The name the ancient Egyptians gave to their abundant and fertile land was Kemet, the “Black Land”. We known this country today as Egypt, a name derived from the Greek mispronunciation of Hutkaptah, “The Spirit-Mansion of Ptah”³, the most ancient and monolithic temple to one of Egypt's oldest gods, Ptah. Kemet was a kingdom of startling contrasts: Hard amber cliffs and bone-dry, rocky wadis gave way to rich, silt-laden farmlands supporting thousands of peasants and skilled craftsmen. Slipping through this sun-baked landscape of desert and dôm-palms was the precious Nile, the longest river on earth and the lifeblood of Egypt. For the Egyptians, daily life in their homeland was like living on a knife's edge. It was feast or famine, high Nile or drought conditions, teeming life suddenly overtaken by the shadowy realm of death. The average life expectancy in these conditions was thirty-five years4, and it was because of this brief lifespan- and the often harrowing circumstances of nature and disease- that the Egyptians turned inwards, concentrating the bulk of their industries on the ethereal questions vexing the human condition.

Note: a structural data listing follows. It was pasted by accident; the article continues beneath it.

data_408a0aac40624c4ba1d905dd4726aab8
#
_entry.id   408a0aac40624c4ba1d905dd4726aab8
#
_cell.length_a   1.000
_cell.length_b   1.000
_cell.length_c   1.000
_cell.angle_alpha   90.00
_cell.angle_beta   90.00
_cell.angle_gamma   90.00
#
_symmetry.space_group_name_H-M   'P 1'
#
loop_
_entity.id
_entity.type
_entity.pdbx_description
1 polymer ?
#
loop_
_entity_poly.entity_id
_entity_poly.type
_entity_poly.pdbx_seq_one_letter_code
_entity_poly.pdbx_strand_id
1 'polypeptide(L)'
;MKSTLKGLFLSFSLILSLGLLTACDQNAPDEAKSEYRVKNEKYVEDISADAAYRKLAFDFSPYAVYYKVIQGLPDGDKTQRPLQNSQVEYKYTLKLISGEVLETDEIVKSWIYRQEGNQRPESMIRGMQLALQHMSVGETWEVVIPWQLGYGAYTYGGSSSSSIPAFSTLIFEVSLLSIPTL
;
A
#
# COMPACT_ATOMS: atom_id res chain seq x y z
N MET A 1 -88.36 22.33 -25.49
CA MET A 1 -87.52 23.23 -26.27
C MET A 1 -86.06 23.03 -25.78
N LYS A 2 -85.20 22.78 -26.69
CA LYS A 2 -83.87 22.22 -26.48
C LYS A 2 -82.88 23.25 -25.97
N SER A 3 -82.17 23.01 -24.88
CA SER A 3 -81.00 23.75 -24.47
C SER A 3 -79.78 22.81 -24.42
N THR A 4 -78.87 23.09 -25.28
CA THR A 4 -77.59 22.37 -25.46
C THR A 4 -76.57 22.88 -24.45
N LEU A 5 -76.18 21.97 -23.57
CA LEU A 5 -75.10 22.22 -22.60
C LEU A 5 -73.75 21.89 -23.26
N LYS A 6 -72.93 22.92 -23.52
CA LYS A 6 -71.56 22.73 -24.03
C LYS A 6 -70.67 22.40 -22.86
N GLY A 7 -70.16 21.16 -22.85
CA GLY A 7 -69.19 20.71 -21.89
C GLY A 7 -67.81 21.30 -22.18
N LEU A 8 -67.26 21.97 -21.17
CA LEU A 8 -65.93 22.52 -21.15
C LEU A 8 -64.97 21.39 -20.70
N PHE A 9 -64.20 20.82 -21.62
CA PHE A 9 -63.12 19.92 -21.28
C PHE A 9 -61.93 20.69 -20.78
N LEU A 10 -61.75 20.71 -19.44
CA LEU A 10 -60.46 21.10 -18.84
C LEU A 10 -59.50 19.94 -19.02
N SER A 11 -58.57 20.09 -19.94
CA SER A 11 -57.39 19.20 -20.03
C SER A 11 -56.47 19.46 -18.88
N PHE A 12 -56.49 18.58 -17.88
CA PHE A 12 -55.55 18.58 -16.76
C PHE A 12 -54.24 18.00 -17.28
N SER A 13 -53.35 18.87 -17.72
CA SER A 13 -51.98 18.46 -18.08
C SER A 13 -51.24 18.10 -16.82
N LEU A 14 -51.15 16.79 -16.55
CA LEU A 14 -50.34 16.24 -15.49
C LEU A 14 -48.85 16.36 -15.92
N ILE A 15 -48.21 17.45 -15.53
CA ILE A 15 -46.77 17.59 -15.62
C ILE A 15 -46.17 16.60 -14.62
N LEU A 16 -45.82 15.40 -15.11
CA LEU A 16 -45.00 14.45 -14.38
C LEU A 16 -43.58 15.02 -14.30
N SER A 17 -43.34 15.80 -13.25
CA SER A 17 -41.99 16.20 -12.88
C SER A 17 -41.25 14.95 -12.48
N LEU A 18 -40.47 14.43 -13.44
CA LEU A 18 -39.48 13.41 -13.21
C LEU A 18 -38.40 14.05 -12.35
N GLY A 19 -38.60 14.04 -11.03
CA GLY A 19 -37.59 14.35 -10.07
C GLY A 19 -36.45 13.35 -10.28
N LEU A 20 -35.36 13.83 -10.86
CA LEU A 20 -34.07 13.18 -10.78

1. De Lubicz, Schwaller R.A. 1949. The Temple in Man: Sacred Architecture and
the Perfect Man. Translation copyright 1977 by Autumn Press Inc. Published by
Inner Traditions International, Rochester, Vermont. Pg 9.